ELIZABETHTOWN — The Board of Supervisors filed into their chambers at the Government Center on Tuesday, June 3 after leaving an 87-year-old man to wait on a hard wooden bench for nearly an hour before telling him that they were officially rejecting his winning bid for the former Frontier Town property in North Hudson.
The four remaining parcels, which George Moore offered $49,500 for at a competitive auction that was advertised for months, would have completed his empire.
After the announcement, the man’s lawyer ushered him outside.
George Moore sighed:
“Are we dead?” he asked his lawyer, Andrew Russell.
“They won this round,” said Russell. “But until the deed is signed, we’re not dead.”
While Essex County has argued that they had the right to reject any bids at the auction to sell off tax-delinquent properties on April 30 — they rejected Moore’s bid of $49,500 on the grounds that it did not meet the minimum reserve on taxes owed before voting to kick it over to North Hudson for $60,000 — Moore’s legal team is claiming that they were not informed of a minimum reserve, either verbally or in written materials.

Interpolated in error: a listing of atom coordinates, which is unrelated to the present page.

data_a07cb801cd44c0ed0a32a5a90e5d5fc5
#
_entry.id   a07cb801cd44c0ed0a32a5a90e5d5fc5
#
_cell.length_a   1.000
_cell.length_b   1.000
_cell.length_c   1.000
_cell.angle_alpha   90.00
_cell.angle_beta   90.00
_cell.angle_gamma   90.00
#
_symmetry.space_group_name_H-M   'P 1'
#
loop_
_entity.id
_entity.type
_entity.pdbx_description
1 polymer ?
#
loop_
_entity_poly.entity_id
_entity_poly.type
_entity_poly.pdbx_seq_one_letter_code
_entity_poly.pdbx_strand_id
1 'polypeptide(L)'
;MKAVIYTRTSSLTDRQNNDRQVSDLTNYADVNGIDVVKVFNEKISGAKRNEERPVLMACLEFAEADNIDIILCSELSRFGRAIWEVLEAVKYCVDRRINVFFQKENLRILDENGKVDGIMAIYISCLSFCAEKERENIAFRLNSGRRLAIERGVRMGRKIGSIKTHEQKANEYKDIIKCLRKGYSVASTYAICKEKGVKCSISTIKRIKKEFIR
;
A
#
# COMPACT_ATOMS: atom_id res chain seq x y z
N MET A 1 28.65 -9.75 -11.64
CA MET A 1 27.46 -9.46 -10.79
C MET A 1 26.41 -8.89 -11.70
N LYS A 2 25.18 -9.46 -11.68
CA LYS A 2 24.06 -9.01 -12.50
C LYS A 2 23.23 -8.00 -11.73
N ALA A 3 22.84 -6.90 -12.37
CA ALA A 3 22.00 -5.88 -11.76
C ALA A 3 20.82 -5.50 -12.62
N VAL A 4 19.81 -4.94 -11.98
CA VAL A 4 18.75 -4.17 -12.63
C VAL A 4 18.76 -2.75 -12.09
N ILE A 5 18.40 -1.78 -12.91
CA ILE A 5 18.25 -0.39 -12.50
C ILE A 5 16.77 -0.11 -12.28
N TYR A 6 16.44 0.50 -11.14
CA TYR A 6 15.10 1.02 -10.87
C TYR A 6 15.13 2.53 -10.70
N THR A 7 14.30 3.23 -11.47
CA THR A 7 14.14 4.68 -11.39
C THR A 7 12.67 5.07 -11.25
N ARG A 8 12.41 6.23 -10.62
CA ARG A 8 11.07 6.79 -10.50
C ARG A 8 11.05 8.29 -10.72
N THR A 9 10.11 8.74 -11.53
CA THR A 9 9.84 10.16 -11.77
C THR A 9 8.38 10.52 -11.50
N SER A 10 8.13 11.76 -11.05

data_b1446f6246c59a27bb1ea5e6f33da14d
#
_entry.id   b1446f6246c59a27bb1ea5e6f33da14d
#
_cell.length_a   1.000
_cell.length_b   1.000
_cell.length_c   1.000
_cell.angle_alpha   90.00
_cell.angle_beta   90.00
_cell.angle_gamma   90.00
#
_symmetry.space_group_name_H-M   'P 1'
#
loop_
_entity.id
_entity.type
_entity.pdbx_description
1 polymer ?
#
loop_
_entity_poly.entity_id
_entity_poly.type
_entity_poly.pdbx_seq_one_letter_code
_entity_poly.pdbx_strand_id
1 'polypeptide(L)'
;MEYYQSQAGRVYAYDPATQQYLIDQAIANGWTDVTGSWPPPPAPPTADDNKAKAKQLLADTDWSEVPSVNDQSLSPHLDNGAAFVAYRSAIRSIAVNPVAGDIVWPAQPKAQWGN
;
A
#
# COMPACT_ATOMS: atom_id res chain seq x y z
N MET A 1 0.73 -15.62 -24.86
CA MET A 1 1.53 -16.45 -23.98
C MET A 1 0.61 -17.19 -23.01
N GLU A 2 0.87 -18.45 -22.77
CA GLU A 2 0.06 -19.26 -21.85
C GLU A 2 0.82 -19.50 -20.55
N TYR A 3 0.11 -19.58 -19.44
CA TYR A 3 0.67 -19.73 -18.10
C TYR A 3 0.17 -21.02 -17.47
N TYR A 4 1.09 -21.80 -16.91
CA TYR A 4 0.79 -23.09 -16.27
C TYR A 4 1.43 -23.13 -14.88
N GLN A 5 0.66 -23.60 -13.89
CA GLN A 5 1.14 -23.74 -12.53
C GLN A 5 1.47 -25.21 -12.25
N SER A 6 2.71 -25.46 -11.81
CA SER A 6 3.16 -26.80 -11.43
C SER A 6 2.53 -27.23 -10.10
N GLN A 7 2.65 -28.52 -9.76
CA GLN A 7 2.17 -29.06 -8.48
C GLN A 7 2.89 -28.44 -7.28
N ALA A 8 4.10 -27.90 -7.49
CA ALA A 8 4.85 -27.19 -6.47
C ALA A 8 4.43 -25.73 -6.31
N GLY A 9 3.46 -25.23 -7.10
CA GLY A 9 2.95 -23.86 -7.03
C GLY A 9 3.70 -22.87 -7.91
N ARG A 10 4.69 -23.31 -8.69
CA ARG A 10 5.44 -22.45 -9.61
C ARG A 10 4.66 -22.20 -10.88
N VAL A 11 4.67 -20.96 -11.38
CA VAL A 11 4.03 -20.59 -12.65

The Valley News reviewed the legal materials provided by the firm that brokered the auction and did not see any indication of a reserve.
George Moore later upped his bid to $65,000, $5,000 more than North Hudson’s bid, but supervisors still voted June 3 to accept the bid made by North Hudson Supervisor Ronald Moore on behalf of his town.
“It’s just wrong,” said Moriah Supervisor Tom Scozzafava, who voted against the handover. “The bottom line is that you better have good reason why you reject the bid. This wasn’t a good reason.”
Ronald Moore (no relation to George) told county officials that his town’s economy was crippled by the large amounts of state-owned land that prohibited economic development. The parcels, he said, would act as a much-needed lifeline.